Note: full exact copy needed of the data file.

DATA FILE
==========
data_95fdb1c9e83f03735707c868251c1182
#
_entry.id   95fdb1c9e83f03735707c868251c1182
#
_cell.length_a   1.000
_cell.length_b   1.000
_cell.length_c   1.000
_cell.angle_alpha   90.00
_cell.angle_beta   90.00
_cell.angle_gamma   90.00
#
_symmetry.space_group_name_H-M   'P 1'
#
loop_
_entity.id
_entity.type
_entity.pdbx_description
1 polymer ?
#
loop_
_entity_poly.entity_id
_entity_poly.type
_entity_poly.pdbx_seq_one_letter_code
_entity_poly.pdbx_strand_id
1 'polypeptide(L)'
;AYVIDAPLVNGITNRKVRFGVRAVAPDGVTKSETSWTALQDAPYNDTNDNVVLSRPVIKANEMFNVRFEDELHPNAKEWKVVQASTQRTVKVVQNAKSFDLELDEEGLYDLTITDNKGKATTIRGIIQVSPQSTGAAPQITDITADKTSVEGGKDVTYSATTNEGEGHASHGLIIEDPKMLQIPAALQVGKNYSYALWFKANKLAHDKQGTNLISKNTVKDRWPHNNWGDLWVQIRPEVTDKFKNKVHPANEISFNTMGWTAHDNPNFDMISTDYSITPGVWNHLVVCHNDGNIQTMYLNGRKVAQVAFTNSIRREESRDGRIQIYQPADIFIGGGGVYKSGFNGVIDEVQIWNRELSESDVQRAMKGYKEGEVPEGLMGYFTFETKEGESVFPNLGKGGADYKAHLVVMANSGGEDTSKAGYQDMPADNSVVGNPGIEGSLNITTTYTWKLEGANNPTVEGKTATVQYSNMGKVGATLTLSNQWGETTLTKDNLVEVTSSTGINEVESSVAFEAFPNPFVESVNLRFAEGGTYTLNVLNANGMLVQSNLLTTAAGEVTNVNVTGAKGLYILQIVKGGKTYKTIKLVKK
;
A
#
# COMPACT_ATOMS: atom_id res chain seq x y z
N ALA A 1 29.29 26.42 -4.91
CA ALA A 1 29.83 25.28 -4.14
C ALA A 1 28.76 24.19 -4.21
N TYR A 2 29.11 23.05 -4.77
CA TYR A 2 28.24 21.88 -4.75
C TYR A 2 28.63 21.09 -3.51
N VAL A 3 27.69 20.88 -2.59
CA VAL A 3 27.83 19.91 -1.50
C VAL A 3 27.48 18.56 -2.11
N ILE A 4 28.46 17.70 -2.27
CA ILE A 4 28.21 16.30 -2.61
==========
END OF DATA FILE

data_95fdb1c9e83f03735707c868251c1182
#
_entry.id   95fdb1c9e83f03735707c868251c1182
#
_cell.length_a   1.000
_cell.length_b   1.000
_cell.length_c   1.000
_cell.angle_alpha   90.00
_cell.angle_beta   90.00
_cell.angle_gamma   90.00
#
_symmetry.space_group_name_H-M   'P 1'
#
loop_
_entity.id
_entity.type
_entity.pdbx_description
1 polymer ?
#
loop_
_entity_poly.entity_id
_entity_poly.type
_entity_poly.pdbx_seq_one_letter_code
_entity_poly.pdbx_strand_id
1 'polypeptide(L)'
;AYVIDAPLVNGITNRKVRFGVRAVAPDGVTKSETSWTALQDAPYNDTNDNVVLSRPVIKANEMFNVRFEDELHPNAKEWKVVQASTQRTVKVVQNAKSFDLELDEEGLYDLTITDNKGKATTIRGIIQVSPQSTGAAPQITDITADKTSVEGGKDVTYSATTNEGEGHASHGLIIEDPKMLQIPAALQVGKNYSYALWFKANKLAHDKQGTNLISKNTVKDRWPHNNWGDLWVQIRPEVTDKFKNKVHPANEISFNTMGWTAHDNPNFDMISTDYSITPGVWNHLVVCHNDGNIQTMYLNGRKVAQVAFTNSIRREESRDGRIQIYQPADIFIGGGGVYKSGFNGVIDEVQIWNRELSESDVQRAMKGYKEGEVPEGLMGYFTFETKEGESVFPNLGKGGADYKAHLVVMANSGGEDTSKAGYQDMPADNSVVGNPGIEGSLNITTTYTWKLEGANNPTVEGKTATVQYSNMGKVGATLTLSNQWGETTLTKDNLVEVTSSTGINEVESSVAFEAFPNPFVESVNLRFAEGGTYTLNVLNANGMLVQSNLLTTAAGEVTNVNVTGAKGLYILQIVKGGKTYKTIKLVKK
;
A
#
# COMPACT_ATOMS: atom_id res chain seq x y z
N ALA A 1 29.29 26.42 -4.91
CA ALA A 1 29.83 25.28 -4.14
C ALA A 1 28.76 24.19 -4.21
N TYR A 2 29.11 23.05 -4.77
CA TYR A 2 28.24 21.88 -4.75
C TYR A 2 28.63 21.09 -3.51
N VAL A 3 27.69 20.88 -2.59
CA VAL A 3 27.83 19.91 -1.50
C VAL A 3 27.48 18.56 -2.11
N ILE A 4 28.46 17.70 -2.27
CA ILE A 4 28.21 16.30 -2.61